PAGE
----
Personal outcomes approach

January 8, 2018 | Author: Anonymous | Category: Social Science, Psychology, Psychotherapy
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Introduction to Personal Outcomes and the Talking Points Approach Dr Ailsa Cook [email protected]

What do we mean by outcomes? The impact or end result of service(s) on a person’s life The user or carer is involved in identifying desired outcomes = setting goals in partnership with services

Which outcomes? • Research with service users and carers identified most important outcomes across Community Care – University of York (1995-2005) – University of Glasgow (2004-2006) – JIT / VOCAL / East Renfrewshire (2006-2007)

• Two outcomes frameworks underpin Scottish Government Community Care Outcomes Approach

Outcomes: service user Quality of life



Feeling safe Having things to do Seeing people Staying well Living as you / where want

Listened to Having a say Treated with respect Responded to Reliability

Improved confidence Improved skills Improved mobility Reduced symptoms

Outcomes: people living in a care home Quality of life


Feeling safe and secure Treated as an individual Seeing people Valued and respected Having things to do Listened to Live in a nice place Having a say Live life as I want and Support to live well/ where I want plan for end of life Stay as well as I can Family and friends involved Belong to a community Trust staff and rely on them to respond Privacy is respected

Change Improved skills Improved confidence and morale Improved mobility Improved health / reduced symptoms Settled into home

Outcomes: Carer QoL cared for person

QoL carer

Managing the caring role


Quality of life for the cared for person

Maintaining health and wellbeing A life of their own Positive relationship with cared for person Freedom from financial hardship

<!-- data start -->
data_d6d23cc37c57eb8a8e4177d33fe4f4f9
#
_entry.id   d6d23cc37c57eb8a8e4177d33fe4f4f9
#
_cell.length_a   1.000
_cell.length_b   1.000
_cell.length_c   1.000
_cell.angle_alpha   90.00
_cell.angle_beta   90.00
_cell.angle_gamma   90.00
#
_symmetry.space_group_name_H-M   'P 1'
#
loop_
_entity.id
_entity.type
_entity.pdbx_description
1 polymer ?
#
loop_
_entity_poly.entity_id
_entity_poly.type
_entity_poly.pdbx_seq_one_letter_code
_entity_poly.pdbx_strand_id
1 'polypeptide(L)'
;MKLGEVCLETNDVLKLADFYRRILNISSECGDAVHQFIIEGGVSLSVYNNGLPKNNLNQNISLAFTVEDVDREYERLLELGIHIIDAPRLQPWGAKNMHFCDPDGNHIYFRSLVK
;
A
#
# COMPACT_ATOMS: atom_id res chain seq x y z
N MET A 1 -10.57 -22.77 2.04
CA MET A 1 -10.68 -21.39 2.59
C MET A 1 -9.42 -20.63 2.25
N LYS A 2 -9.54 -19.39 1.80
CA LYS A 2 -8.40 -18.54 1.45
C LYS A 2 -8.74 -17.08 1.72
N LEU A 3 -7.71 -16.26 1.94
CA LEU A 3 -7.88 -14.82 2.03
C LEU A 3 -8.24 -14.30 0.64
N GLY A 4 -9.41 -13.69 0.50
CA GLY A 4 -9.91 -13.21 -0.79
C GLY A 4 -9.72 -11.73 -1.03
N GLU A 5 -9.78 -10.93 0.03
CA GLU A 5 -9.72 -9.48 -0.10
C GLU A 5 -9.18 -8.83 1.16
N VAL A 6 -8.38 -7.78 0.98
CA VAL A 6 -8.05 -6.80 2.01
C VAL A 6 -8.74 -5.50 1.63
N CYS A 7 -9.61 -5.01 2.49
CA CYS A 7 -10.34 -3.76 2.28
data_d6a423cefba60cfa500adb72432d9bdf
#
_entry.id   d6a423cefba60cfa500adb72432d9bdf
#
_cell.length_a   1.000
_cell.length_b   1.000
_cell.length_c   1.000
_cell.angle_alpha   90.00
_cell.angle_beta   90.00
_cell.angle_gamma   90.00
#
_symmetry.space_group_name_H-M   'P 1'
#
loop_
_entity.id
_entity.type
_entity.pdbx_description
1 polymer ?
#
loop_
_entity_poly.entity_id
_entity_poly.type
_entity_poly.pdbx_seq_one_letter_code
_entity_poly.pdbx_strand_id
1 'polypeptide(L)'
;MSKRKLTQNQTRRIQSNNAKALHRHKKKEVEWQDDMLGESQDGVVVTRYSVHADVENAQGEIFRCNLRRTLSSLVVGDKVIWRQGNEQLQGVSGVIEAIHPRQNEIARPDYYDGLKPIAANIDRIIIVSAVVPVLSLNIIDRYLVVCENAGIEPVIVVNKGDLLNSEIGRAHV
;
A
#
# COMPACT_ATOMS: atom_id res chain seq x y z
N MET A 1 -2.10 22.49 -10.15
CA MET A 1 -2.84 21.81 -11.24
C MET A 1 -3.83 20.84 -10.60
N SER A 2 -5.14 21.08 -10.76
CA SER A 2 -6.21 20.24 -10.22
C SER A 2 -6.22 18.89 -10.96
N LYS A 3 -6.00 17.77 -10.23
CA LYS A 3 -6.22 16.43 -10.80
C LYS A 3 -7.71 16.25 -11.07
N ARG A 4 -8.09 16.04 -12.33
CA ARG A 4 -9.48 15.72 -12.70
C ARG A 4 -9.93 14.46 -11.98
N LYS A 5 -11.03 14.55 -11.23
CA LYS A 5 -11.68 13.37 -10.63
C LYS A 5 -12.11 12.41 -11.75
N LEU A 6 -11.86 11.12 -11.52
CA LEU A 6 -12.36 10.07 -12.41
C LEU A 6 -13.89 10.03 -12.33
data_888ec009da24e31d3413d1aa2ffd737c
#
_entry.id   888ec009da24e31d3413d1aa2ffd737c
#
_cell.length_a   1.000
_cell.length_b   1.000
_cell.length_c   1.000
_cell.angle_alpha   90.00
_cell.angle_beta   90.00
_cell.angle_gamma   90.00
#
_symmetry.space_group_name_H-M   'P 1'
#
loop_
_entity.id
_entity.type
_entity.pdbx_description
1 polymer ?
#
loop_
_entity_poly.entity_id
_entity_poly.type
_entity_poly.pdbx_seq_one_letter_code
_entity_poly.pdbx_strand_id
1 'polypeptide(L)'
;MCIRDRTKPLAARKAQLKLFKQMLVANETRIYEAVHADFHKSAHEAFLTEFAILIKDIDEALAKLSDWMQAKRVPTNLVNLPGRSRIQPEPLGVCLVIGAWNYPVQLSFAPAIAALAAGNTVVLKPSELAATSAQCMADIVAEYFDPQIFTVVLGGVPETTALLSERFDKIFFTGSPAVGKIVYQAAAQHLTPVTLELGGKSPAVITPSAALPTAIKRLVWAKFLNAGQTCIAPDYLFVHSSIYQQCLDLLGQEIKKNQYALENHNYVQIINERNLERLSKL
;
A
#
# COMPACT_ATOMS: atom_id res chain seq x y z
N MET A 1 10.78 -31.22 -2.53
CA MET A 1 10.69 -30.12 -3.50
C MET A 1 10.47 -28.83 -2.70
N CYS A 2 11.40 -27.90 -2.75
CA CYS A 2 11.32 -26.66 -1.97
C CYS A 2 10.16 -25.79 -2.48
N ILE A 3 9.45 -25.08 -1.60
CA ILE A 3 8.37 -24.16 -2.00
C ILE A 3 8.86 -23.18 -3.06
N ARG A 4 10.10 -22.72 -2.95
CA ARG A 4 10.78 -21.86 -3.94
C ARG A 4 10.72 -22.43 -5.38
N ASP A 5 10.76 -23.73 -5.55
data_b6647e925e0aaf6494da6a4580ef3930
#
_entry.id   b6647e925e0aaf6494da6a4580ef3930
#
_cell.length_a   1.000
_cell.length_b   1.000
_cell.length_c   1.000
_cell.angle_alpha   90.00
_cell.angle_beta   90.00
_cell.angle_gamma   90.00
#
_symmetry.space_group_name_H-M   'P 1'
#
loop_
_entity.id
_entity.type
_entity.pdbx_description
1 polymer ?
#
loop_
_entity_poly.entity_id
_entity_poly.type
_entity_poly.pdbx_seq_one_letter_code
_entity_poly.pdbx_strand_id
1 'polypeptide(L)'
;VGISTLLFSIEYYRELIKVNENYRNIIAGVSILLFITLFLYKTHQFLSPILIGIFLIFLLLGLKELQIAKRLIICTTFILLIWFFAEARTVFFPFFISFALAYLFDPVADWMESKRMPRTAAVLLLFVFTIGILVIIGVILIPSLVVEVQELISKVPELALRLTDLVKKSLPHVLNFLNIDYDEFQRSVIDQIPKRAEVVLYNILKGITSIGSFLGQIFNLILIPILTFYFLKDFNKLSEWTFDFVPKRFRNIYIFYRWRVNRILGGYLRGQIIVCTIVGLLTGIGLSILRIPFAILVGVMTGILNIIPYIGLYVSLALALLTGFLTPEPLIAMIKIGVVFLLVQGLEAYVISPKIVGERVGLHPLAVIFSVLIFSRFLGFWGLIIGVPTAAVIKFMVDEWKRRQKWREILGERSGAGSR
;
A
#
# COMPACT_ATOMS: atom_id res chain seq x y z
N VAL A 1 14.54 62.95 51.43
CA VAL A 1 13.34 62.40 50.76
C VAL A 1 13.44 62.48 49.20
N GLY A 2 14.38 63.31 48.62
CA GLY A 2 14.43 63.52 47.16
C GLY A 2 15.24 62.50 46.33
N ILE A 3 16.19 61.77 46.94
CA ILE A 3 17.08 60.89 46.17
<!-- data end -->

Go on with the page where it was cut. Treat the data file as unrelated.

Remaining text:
Choices in caring Feeling informed/ skilled/ equipped Satisfaction in caring Partnership with services

Valued/respected and expertise recognised Having a say Flexible and responsive Positive relationship with practitioners Accessible, available and free at point of need

Standards of Care for Dementia in Scotland

Knowledge and Skills Framework QoL Outcome Indicators

Talking Outcomes

 I have the right to a Diagnosis

People with Dementia have access to a timely and accurate diagnosis of Dementia

Not explicitly covered

 I have the right to be regarded as a unique individual and to be treated with dignity and respect  I have the right to access a range of treatment and supports  I have the right to end of life care that respects my wishes

People with Dementia feel empowered and enabled to exercise rights and choice, maintain their identity and to be treated with dignity and equity People with Dementia maintain their best level of physical, mental, social and emotional wellbeing

Process outcomes Change outcomes, plus Stay as well as can

People with Dementia have access to individuals, groups and organisations that can support their spiritual or personal beliefs and reflect their cultural wishes People with Dementia have access to quality services and can continue to participate in community life and valued activities People with Dementia feel safe and secure and are able to be as independent as possible People with Dementia are able to maintain valued relationships and networks, and have the opportunity to develop new ones both personal and professional

Live as you want, have a say, seeing people, dealing with stigma, discrimination. Having things to do, seeing people Feeling safe

People with Dementia, and their family, friends and carers, have access to the information, education and support that enhances the wellbeing of the person with dementia and those that support them.